Honda VFR400 NC30 (1988 -1994) review

Live out your RC30 fantasy on a budget

Ben Cope's picture
By Visordown on Thu, 29 Jul 2010 - 12:07

Classic Sportsbikes
£ 5899
Compared to the almost two-stroke power characteristics of the ZXR and GSX-R, the NC30’s welly is delivered in a relaxed and constant flow.
A great first sportsbike with a lovely chassis.
Parts are expensive, performance is poor compared to a 600.

Baby RC30 complete with ridiculously tall first gear

Back in 1995 I owned an NC30. In my teenage eyes it was a thing of great beauty, despite a hideous paint scheme  – a mess of black, grey and fuchsia (!). I loved that bike. It was the first bike I got my knee down on, it took me to watch Joey Dunlop race in the 1996 TT and it also got me two free screws (in my right hand) from the NHS after a Nissan Primera pulled out in front of me. Happy days.

So, it was with a great deal of recovered longing that I sat on this secondhand NC30. Despite being fairly rough around the edges this bike felt exactly the same as the one I owned for nearly six years. The clocks had the traditional mph sticker over the top (the cheapest way of converting the speedo from kph but rendering them completely illegible due to the jumble of numbers).

The square tank and ‘sat in’ riding position were strangely comforting, if a little compact. The high-pitched whine of the starter motor reminded me of teenage getaways before the frankly pathetic exhaust note coughed into life. That was always the problem with the NC30, it looked so good but sounded like an irate sewing machine. Happily this could be sorted with an aftermarket can, but it required cutting the original pipe and grafting the can on, something few owners braved. Then there was pulling away.

For some reason best known to itself, Honda gave the NC30 a stupidly tall first gear, mimicking the RC30’s racing gearbox. Launching the Honda (especially with a fatty like myself onboard) requires a hefty does of clutch slip and sometimes even a little paddle of the feet to give it a helping hand. When trying to impress anyone who might be watching this is more embarrassing than anything else. But once on the go none of this matters and the little V4 engine is still a charmer, if a little lacking.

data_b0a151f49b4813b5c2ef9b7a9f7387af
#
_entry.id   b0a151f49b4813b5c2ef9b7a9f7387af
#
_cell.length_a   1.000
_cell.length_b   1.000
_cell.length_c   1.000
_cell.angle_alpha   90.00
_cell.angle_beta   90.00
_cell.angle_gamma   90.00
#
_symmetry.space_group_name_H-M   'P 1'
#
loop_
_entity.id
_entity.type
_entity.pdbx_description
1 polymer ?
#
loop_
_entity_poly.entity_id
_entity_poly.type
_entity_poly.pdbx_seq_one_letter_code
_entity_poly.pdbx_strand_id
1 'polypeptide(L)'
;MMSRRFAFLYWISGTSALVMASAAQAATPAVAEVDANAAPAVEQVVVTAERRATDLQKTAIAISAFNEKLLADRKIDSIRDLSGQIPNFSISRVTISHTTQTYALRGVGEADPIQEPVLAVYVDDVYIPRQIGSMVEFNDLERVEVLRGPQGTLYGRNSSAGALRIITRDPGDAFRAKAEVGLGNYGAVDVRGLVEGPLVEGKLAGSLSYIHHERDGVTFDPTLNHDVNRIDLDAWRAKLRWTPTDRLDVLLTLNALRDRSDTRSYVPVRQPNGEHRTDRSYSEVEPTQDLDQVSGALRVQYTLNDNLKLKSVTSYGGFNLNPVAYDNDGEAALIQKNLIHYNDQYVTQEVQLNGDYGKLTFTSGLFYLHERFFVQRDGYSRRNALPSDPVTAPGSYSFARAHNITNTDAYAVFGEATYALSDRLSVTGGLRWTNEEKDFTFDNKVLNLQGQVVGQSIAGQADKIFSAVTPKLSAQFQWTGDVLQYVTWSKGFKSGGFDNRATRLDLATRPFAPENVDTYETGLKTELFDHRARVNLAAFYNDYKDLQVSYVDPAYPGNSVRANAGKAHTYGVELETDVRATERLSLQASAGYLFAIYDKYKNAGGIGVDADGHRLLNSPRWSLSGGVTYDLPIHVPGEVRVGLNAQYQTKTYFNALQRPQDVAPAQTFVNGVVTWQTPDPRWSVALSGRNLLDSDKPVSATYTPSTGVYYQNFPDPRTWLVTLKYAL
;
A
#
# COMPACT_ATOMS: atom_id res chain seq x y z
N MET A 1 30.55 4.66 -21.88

As well as its super-trick looks the NC30 always commanded a premium due to its V4 engine. This intricate powerplant is a masterpiece of design, completely bulletproof, yet hideously complex to work on should the need arise. Something most owners simply prayed wouldn’t. Compared to the almost two-stroke power characteristics of the ZXR and GSX-R, the NC30’s welly is delivered in a relaxed and constant flow. Yet it isn’t very inspiring and it’s a little, well, dull. The CBR with its race can and sorted fuelling has the same amount of midrange while the ZXR and GSX-R have killer top ends, leaving the NC in a kind of lacklustre middle ground. The exhaust note (what you can hear of it) is evocative of great times, but the engine, especially with its tall first gear, isn’t as thrilling as it should be. Although ours could have been a bit sickly…

Unfortunately towards the end of the day our little NC30 had issues and refused to start, despite repeated coaxing and a great deal of pushing. If my memory serves me right the forward two cylinders of the V4 are prone to flooding if too much choke is used or the bike’s engine doesn’t catch quickly and the excess fuel on the tiny sparkplugs renders them useless. Not a gigantic issue and I’m sure that after a little rest it would have kicked into life again. But being rather unceremoniously shoved in the back of a van wasn’t the way I wanted to see a bike that meant so much to me end this test.

In its day the NC30 was the king, and a decent one would still deliver a great deal of pleasure today as it’s a great handling bike, it looks fantastic and has superb build quality. For a new rider the CBR offers far more useable performance, but there is something about the NC that makes you forgive a few of its faults. It’s a very special bike that sums up everything that made 400s so cool.

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